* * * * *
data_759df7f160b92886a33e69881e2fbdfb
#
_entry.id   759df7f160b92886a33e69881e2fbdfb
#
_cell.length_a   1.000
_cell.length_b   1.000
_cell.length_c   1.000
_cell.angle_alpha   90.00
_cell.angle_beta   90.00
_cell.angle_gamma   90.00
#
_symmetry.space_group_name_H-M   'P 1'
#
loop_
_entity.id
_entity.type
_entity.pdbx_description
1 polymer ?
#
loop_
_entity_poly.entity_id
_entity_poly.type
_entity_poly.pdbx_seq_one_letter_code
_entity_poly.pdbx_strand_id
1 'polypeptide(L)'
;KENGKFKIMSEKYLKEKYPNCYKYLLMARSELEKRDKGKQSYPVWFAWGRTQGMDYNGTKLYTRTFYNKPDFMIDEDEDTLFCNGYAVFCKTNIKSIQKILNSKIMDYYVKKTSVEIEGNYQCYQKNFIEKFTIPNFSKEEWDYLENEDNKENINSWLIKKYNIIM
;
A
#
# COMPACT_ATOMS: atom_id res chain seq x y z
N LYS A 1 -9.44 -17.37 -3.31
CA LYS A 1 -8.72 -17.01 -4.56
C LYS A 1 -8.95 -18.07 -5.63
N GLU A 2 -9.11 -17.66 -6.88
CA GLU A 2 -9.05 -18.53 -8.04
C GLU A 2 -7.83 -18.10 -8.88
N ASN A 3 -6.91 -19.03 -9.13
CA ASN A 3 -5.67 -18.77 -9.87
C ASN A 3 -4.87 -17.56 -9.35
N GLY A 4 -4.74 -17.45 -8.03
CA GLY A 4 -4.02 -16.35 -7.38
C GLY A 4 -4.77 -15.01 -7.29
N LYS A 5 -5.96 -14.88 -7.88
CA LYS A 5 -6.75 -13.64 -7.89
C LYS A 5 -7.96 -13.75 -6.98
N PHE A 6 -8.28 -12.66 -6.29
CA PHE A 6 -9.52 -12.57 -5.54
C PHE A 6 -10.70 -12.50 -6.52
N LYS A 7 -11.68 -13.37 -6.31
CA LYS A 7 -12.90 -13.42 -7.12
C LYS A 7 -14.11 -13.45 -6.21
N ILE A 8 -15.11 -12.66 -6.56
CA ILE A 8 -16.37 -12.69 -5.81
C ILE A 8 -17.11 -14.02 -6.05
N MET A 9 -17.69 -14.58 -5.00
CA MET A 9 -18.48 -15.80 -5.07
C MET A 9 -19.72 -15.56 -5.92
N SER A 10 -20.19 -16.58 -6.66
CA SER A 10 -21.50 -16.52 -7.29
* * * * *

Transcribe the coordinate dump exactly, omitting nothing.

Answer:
data_759df7f160b92886a33e69881e2fbdfb
#
_entry.id   759df7f160b92886a33e69881e2fbdfb
#
_cell.length_a   1.000
_cell.length_b   1.000
_cell.length_c   1.000
_cell.angle_alpha   90.00
_cell.angle_beta   90.00
_cell.angle_gamma   90.00
#
_symmetry.space_group_name_H-M   'P 1'
#
loop_
_entity.id
_entity.type
_entity.pdbx_description
1 polymer ?
#
loop_
_entity_poly.entity_id
_entity_poly.type
_entity_poly.pdbx_seq_one_letter_code
_entity_poly.pdbx_strand_id
1 'polypeptide(L)'
;KENGKFKIMSEKYLKEKYPNCYKYLLMARSELEKRDKGKQSYPVWFAWGRTQGMDYNGTKLYTRTFYNKPDFMIDEDEDTLFCNGYAVFCKTNIKSIQKILNSKIMDYYVKKTSVEIEGNYQCYQKNFIEKFTIPNFSKEEWDYLENEDNKENINSWLIKKYNIIM
;
A
#
# COMPACT_ATOMS: atom_id res chain seq x y z
N LYS A 1 -9.44 -17.37 -3.31
CA LYS A 1 -8.72 -17.01 -4.56
C LYS A 1 -8.95 -18.07 -5.63
N GLU A 2 -9.11 -17.66 -6.88
CA GLU A 2 -9.05 -18.53 -8.04
C GLU A 2 -7.83 -18.10 -8.88
N ASN A 3 -6.91 -19.03 -9.13
CA ASN A 3 -5.67 -18.77 -9.87
C ASN A 3 -4.87 -17.56 -9.35
N GLY A 4 -4.74 -17.45 -8.03
CA GLY A 4 -4.02 -16.35 -7.38
C GLY A 4 -4.77 -15.01 -7.29
N LYS A 5 -5.96 -14.88 -7.88
CA LYS A 5 -6.75 -13.64 -7.89
C LYS A 5 -7.96 -13.75 -6.98
N PHE A 6 -8.28 -12.66 -6.29
CA PHE A 6 -9.52 -12.57 -5.54
C PHE A 6 -10.70 -12.50 -6.52
N LYS A 7 -11.68 -13.37 -6.31
CA LYS A 7 -12.90 -13.42 -7.12
C LYS A 7 -14.11 -13.45 -6.21
N ILE A 8 -15.11 -12.66 -6.56
CA ILE A 8 -16.37 -12.69 -5.81
C ILE A 8 -17.11 -14.02 -6.05
N MET A 9 -17.69 -14.58 -5.00
CA MET A 9 -18.48 -15.80 -5.07
C MET A 9 -19.72 -15.56 -5.92
N SER A 10 -20.19 -16.58 -6.66
CA SER A 10 -21.50 -16.52 -7.29